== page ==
- The Toledo and Ohio Central, the Cincinnati, Hamilton and Dayton railroad, and the two electric lines of Toledo, Bowling Green and Southern and Lake Erie, Bowling Green and Napoleon were pointed out as railroad facilities with proximity to Toledo’s great network as a bonus.
- Bowling Green was pointed out to be one of the few cities in the state that was “dry” by local option, “thus affording greater moral atmosphere than many of the other cities in the race, in the argument of B.G. folks.”
- Low death rate in the community was used to illustrate the “healthfulness” of the area.
- “City Park” was named as a possible location for the school and 150 acres were deemed available.
Formal applications were filed on Aug. 25, 1910, during a meeting of the Normal School Commission at the office of State School Commissioner J.W. Zeller, who later became the first history teacher at Bowling Green College. Fifteen municipalities in northwestern Ohio applied: Arcadia, Bowling Green, Carey, Columbus Grove, Delphos, Findlay, Fostoria, Fremont, Grand Rapids, Leipsic, Lima, Napoleon, Upper Sandusky, Van Wert and Wauseon.
The school site plans had to satisfy the criteria laid out in the Lowry Bill. After the site of the school was purchased, the governor would appoint a five-man board of trustees for the school, who then were to organize immediately and select a president. After that, a plan would be adopted for buildings on the campus. The bill stressed that “ample provision must be made in planning the buildings for ‘the establishment of a well-equipped department for the preparation of teachers in the subject of agriculture.’ … The board shall also proceed to erect buildings or ‘enlarge reconstruct or properly repair in a suitable or substantial manner’ buildings already located on the chosen site.”
Bowling Green gained support as a site when two Congressional opponents, both stumping for the backing of Bowling Green residents, met in the city two days later and both championed BG as the next normal school site.
An official from Findlay was present at the meeting and upon hearing their support for the site, withdrew Findlay from normal school consideration.
“Findlay was considered a most dangerous rival and support from that city, being assured (it was given to) B.G., was a source of much rejoicing here,” recall the past editors of the Bee Gee News.
The Hayes challenge
With Findlay out of the way, the next big challenge to Bowling Green’s hopes for the school came from Fremont and the son of former President Rutherford B. Hayes.
Major Webb. C. Hayes offered the state the use of the 84-acre Spiegel Grove site free of charge as well as the historical and classical library that was his father’s. However, the commission needed to be assured of complete ownership over a site, and Hayes was only offering the use of the land, not the full relinquishment, so the offer was passed over in early September 1910. Late in the game, Bowling Green’s neighbor to the north, Perrysburg, tried to get in on the bid for the school by soliciting aid from Toledo and offering the state park of Fort Meigs to the commission.
The Normal School Commission came to Bowling Green to inspect the area on Sept. 23 and 24, 1910. The sites that were recommended by the commission as possible homes for the normal school were:
- The tract of land east of the city, including the city park
- North of town, east of Main Street and north of Poe Road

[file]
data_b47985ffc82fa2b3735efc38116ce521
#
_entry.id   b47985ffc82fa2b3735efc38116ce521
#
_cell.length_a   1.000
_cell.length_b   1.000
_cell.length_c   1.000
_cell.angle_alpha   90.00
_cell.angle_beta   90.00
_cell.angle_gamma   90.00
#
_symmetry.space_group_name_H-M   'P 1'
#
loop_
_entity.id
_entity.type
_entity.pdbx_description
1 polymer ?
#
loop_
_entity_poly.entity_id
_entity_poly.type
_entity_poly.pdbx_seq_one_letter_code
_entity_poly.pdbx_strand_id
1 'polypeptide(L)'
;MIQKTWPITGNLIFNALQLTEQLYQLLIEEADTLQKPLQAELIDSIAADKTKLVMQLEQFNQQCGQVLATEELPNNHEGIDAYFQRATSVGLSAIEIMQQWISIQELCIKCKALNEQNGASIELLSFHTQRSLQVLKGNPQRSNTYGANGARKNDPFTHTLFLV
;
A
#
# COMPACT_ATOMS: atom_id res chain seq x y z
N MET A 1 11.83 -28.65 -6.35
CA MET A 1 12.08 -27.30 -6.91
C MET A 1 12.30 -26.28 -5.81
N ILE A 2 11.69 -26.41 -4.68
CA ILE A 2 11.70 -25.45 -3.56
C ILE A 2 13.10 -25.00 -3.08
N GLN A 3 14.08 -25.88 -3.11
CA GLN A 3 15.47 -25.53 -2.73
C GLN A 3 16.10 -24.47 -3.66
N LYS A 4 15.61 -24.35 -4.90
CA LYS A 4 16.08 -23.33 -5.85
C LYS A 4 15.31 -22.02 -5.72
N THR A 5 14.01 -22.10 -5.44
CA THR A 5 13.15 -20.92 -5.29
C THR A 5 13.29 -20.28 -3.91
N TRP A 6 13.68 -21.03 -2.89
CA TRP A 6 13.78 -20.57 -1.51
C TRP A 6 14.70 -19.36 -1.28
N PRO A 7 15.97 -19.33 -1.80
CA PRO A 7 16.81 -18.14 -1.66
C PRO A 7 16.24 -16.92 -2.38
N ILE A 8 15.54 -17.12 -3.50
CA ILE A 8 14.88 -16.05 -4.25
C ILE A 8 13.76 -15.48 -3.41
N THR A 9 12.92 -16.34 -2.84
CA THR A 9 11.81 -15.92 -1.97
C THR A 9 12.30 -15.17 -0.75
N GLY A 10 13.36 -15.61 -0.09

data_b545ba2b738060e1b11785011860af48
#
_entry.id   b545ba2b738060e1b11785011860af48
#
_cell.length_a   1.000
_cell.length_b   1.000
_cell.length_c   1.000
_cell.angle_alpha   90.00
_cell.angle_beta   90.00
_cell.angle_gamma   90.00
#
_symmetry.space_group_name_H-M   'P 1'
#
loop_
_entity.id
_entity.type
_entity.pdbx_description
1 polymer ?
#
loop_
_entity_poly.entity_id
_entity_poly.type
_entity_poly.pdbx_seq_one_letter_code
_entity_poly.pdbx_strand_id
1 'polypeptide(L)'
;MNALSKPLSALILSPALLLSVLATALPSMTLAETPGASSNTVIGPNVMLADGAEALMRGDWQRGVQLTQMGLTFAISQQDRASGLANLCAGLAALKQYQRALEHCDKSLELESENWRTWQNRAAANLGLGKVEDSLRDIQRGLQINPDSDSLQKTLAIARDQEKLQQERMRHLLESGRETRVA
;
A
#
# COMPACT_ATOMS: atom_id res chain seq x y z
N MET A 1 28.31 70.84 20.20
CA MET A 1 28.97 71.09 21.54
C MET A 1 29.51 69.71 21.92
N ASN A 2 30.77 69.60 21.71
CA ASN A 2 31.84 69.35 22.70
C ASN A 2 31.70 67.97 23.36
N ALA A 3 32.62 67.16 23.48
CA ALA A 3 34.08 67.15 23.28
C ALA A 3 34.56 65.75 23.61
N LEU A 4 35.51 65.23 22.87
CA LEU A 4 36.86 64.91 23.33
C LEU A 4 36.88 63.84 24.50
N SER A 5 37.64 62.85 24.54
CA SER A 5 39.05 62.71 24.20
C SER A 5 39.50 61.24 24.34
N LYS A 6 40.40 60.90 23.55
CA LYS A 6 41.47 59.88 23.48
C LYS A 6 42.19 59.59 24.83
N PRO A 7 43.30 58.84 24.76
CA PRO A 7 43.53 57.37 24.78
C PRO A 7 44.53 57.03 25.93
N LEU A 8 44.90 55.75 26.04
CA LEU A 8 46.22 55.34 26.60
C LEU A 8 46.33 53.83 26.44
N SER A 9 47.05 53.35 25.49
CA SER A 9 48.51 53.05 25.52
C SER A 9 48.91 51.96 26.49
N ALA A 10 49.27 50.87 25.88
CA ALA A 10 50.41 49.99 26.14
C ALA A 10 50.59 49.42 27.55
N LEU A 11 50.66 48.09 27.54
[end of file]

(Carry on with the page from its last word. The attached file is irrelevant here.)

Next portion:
- South of Gypsy Lane Road and west of Main Street
- The present site of Wood County Hospital.
After their inspection of Bowling Green, the commission moved on to Fremont the next day and by a few weeks later, the tour of possible sites was completed. Four finalists were named: Bowling Green, Fremont, Napoleon, and Van Wert. Fremont was ruled out because of the complications with the Hayes land and Napoleon was declined because it was deemed to have too many bars.
Victory for BG
On Nov. 10, 1910, Bowling Green was chosen over Van Wert by a vote of 3-2. Finally, on Nov. 25, 1910, Gov. Harmon announced Bowling Green for the location of the western normal school and Kent for the eastern. The committee also chose the tract of land in the eastern part of the city that included the city park as the site for the school.
J. Robert Overman, the first faculty member at BGSU, wrote in his book “The History of Bowling Green State University,” “the commissioners were favorably impressed by the attitude shown by the citizens of Bowling Green and felt that the community would give loyal support to the new school.”
Bowing Green City Council later authorized the purchase of 82.5 acres on April 24, 1911, as the site for the new school.
Trustees officially chose the name Bowling Green Normal School on Feb. 16, 1912, and selected Homer B. Williams as the school’s first president. Construction on University Hall started in 1913. Classes began in September 1914, with 10 faculty members providing instruction to 304 students. President Williams also adopted the school colors of burnt orange and seal brown at the recommendation of industrial arts professor Dr. Leon L. Winslow who was inspired by the feathers he saw on a woman’s hat as he rode a trolley to Toledo.
Though education was taking place at Bowling Green Normal School, the first buildings to house students didn’t open until 1915, when North Hall Dormitory (now Williams Hall) opened, followed by the Administration Building (now University Hall).
As we look back and celebrate Founders Day, we pay tribute to those pioneers who braved the tides of opposition and rivalry to lay the foundation for Bowling Green State University. Their vision and tenacity continue to shape our institution, reminding us that the journey from vision to reality is a testament to the enduring spirit of education and progress, forever moving forward.
Updated: 09/28/2023 08:49AM